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What’s in a name?

By July 27, 2006February 7th, 2018No Comments

I was just going to step into the campus. “Do you study here?” I heard someone call out to me. The voice carried anxiety. The lady said her daughter had applied to the prestigious Delhi University college we were standing in front of. A few seconds later a frail looking girl stepped out of the shadows. After about half an hour of chatting with the two of them, I gathered these facts: the girl had aced her class 12 tests after gruelling 14-hour days for a whole year and losing more than 25 kg in the effort! Her only aim: gaining admission into the ‘best’ college.

Until then I had thought that such students were focused and knew what they wanted from life. But that girl made me realise that she had worked hard only to secure admission in a college that is deemed to be prestigious, with no idea about the exact course of study she could find fulfilling. This brought my attention to perhaps another less-talked-of flaw in our education system.

By giving some colleges a kind of brand value, we are exerting enormous pressure on our students. Since I study in one of the widely acclaimed colleges, I agree that there are certain facilities that may put us in a privileged position. But my objection is to how education has become something to be flaunted.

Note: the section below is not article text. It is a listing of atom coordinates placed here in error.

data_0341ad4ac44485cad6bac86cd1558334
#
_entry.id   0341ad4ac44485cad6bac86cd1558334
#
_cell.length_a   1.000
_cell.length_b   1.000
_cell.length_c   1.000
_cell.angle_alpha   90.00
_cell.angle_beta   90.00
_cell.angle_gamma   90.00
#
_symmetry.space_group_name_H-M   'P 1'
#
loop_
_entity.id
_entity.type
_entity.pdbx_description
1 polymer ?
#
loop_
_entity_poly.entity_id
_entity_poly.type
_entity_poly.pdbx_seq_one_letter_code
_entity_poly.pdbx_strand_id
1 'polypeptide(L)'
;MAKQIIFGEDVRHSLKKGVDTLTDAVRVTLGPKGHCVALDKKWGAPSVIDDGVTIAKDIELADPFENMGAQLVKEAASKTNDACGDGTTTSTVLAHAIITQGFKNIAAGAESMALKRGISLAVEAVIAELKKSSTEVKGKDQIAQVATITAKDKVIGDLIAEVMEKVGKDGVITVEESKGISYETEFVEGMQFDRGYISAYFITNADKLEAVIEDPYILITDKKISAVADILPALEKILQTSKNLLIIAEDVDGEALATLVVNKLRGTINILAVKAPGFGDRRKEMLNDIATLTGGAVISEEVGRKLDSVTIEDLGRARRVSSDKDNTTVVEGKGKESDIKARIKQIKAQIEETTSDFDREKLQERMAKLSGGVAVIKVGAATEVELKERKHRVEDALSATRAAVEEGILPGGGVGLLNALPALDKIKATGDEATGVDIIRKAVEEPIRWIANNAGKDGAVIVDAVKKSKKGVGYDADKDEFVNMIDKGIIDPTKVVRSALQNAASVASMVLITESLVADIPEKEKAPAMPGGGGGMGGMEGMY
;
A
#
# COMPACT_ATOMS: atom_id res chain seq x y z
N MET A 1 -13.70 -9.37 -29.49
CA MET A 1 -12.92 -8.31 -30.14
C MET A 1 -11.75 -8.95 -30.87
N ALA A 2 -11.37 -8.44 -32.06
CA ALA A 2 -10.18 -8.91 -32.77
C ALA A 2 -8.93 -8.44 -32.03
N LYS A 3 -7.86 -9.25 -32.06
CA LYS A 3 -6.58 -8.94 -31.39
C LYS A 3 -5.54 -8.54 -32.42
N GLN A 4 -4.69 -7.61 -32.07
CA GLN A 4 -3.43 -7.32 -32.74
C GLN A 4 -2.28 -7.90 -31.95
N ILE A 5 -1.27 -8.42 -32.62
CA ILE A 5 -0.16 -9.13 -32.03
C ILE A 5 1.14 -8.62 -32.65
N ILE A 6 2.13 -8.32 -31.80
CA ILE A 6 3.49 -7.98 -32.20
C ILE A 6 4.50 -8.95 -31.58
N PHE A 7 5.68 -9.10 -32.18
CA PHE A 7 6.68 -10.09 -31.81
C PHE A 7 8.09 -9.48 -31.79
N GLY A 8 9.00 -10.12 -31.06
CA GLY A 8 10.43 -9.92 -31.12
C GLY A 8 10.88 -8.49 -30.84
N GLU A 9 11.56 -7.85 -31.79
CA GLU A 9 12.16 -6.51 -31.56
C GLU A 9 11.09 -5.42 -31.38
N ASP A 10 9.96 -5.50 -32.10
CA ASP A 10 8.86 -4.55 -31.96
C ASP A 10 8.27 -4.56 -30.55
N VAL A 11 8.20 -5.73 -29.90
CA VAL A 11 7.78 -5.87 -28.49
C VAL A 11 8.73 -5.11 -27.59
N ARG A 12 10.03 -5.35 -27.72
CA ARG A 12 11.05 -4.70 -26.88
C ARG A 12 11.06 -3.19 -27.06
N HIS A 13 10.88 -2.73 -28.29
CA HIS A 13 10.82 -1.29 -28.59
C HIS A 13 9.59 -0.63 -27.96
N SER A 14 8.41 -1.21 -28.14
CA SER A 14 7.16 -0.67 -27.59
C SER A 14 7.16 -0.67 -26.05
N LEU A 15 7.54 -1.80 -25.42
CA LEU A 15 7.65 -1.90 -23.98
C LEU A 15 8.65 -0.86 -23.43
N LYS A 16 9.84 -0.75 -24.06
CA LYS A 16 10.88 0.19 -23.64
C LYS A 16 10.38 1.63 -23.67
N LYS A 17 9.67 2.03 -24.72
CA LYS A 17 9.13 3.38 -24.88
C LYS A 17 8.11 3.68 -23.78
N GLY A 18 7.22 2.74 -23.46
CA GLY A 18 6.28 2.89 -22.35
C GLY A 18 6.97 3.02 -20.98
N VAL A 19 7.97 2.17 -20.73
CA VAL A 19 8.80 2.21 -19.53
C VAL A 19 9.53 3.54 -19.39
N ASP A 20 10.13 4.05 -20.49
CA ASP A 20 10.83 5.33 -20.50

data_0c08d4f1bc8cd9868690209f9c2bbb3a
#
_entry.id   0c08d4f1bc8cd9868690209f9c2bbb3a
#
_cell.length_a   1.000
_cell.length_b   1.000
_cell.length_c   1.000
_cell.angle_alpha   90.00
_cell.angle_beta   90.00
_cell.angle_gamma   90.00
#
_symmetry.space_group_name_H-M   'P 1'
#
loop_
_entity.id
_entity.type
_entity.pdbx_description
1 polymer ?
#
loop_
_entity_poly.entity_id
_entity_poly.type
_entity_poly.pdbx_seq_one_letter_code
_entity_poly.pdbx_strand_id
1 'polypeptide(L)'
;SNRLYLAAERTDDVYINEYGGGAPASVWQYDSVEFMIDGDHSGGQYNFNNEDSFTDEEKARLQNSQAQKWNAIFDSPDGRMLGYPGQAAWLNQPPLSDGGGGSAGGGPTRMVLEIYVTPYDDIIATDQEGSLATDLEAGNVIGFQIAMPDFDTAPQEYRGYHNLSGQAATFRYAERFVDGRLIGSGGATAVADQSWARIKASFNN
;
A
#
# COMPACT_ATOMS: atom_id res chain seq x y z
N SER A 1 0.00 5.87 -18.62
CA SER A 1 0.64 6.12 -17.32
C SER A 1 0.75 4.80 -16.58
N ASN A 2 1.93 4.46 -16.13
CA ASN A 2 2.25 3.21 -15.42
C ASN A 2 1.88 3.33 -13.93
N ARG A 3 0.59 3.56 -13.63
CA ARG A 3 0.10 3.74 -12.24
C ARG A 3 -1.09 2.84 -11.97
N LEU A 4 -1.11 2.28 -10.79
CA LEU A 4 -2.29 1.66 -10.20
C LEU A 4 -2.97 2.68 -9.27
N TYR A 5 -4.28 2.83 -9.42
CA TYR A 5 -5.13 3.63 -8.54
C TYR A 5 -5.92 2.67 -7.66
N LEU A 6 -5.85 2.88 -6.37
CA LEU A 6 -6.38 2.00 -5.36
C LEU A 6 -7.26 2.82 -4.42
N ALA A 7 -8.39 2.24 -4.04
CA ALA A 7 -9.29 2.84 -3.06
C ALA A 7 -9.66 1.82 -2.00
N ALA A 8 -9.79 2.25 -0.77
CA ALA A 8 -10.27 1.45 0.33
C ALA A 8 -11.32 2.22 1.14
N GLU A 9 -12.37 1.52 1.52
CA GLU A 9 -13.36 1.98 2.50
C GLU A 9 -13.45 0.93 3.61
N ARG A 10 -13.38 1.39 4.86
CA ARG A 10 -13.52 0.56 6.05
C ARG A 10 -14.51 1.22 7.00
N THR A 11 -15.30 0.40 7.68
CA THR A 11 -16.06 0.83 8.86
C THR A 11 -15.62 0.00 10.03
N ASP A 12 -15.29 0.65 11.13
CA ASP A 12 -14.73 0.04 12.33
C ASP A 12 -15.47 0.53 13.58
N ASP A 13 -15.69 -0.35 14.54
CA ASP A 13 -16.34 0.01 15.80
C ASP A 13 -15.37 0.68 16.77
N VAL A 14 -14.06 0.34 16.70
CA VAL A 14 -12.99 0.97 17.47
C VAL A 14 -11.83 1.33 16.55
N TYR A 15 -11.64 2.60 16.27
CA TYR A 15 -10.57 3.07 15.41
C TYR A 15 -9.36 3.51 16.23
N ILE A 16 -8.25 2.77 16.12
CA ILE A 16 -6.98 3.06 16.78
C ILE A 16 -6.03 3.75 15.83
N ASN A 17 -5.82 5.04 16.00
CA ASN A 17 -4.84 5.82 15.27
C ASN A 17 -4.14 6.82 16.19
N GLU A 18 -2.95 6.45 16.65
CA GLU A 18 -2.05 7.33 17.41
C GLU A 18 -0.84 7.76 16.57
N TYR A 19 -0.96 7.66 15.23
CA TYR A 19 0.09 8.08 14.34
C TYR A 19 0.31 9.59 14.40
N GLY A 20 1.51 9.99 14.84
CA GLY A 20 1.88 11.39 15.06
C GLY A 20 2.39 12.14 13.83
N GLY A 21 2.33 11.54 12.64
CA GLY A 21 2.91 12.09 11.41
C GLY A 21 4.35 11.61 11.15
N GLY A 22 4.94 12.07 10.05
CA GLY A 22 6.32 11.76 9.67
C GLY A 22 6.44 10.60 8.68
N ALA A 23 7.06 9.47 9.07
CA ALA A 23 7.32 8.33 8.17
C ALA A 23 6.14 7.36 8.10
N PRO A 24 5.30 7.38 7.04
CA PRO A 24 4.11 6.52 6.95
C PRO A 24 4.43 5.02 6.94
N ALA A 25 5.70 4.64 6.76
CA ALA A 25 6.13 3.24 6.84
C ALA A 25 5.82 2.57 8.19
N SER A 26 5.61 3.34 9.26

It is almost indisputable that education, in the right sense, gives us humility. It is ironic that students from the ‘best’ colleges are arrogant. This creates invisible barriers in the student community.

Once, in a debate competition a student from a less-sought-after DU college remarked that on the judges’ score sheet his college would start from a minus five whereas I would start from a plus five, thanks to the name of my college. Whether that was true or not, the fact is that a sort of segregation exists at least in our minds.

There are so many problems plaguing our education system which need immediate attention. In the beginning of a new academic year we have got to realise that we could do without creating more problems by fuelling our egos and nurturing false notions.

Published in: The Indian Express
Published on: 27 July, 2006

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